- Alternative form of
- 1978, Sidney Alexander, Marc Chagall: A Biography, New York, N.Y.: G. P. Putnam’s Sons, page 460:
- Marc Chagall comes from Vitebsk but has nothing Jewish about him in looks, in manner, in any peculiarities. Yet he paints almost nothing but ghetto life—and in a semi-naïf, rather childish fashion, does it with enough feeling to “put it over.”
- 1979, Growing Point, page 3509:
- Drawings of a simple, semi-naïf type also stress the homely, almost accidental tenor of the re-tellings.
- 1986, Studio International, page 44:
- Other Australian work which impressed included the semi-naïf paint-[…]
- 2009, Natalie Adamson, Painting, Politics and the Struggle for the École de Paris, 1944–1964, Ashgate Publishing, →ISBN, page 136:
- Rebeyrolle’s semi-naïf, deliberately ugly and pathetic portraits, still lifes and rude examinations of the bestial world were hailed as a vital example of revelatory realism, admired in France as in England for their durable construction of quotidian objects and bulky bodies, suggesting the necessity of a committed return to drawing and modelling after the Old Masters.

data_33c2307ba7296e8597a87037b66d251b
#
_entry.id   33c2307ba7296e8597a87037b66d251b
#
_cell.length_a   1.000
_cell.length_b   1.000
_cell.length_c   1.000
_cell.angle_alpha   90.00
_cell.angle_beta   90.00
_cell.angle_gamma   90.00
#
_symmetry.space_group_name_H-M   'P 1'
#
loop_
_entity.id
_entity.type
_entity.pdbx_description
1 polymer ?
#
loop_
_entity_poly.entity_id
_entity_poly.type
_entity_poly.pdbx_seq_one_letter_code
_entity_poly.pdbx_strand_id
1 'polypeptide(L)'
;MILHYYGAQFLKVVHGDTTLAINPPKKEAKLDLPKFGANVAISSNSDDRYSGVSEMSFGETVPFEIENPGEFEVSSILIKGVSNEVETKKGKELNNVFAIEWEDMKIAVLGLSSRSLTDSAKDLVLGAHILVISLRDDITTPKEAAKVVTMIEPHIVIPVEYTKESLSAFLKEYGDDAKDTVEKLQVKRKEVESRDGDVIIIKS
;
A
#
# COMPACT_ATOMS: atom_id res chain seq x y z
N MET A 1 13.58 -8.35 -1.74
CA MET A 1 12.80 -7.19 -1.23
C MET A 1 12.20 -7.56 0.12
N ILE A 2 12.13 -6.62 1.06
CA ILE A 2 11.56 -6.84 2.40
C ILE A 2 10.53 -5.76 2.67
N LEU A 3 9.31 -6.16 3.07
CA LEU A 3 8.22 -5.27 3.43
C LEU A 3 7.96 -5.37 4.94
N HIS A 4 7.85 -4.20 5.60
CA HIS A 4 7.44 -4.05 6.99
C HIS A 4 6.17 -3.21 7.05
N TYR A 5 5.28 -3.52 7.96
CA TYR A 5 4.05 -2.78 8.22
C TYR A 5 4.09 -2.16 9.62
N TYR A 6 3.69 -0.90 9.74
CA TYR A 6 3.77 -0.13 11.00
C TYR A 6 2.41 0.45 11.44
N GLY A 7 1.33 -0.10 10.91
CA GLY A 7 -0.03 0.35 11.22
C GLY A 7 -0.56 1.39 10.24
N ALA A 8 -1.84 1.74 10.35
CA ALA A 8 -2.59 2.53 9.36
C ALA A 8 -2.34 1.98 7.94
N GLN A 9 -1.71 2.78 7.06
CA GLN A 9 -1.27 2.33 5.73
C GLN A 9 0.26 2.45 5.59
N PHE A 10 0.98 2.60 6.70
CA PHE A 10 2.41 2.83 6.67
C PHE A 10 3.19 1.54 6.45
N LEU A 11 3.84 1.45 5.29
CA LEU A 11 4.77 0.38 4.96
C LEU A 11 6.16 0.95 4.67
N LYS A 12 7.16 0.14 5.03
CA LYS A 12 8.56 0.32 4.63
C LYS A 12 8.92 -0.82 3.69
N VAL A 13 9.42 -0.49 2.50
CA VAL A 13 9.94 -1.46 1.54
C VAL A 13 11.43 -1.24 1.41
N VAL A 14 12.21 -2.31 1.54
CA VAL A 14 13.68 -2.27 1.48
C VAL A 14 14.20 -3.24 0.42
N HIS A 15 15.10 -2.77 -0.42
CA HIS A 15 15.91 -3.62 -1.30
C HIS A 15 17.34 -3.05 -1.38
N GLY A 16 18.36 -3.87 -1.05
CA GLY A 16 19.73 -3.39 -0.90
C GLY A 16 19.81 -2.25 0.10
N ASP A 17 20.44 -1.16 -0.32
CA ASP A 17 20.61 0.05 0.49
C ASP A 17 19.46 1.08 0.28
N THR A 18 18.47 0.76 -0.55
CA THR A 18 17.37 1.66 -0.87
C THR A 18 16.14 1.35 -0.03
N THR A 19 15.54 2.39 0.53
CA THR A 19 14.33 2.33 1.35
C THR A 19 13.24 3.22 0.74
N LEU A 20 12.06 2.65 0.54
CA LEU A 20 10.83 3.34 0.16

- 2014, Luisa Del Giudice, “Afterword: Personal Reflections on the Watts Towers Common Ground Initiative”, in Sabato Rodia’s Towers in Watts: Art, Migrations, Development, New York, N.Y.: Fordham University Press, →LCCN, page 344:
- Politi had actually made multiethnicity a focus of his art (before it became the norm) and showed a penchant for expressions of ethnically costumed festive celebration in a simple, even semi-naïf vein (appropriate to children’s literature).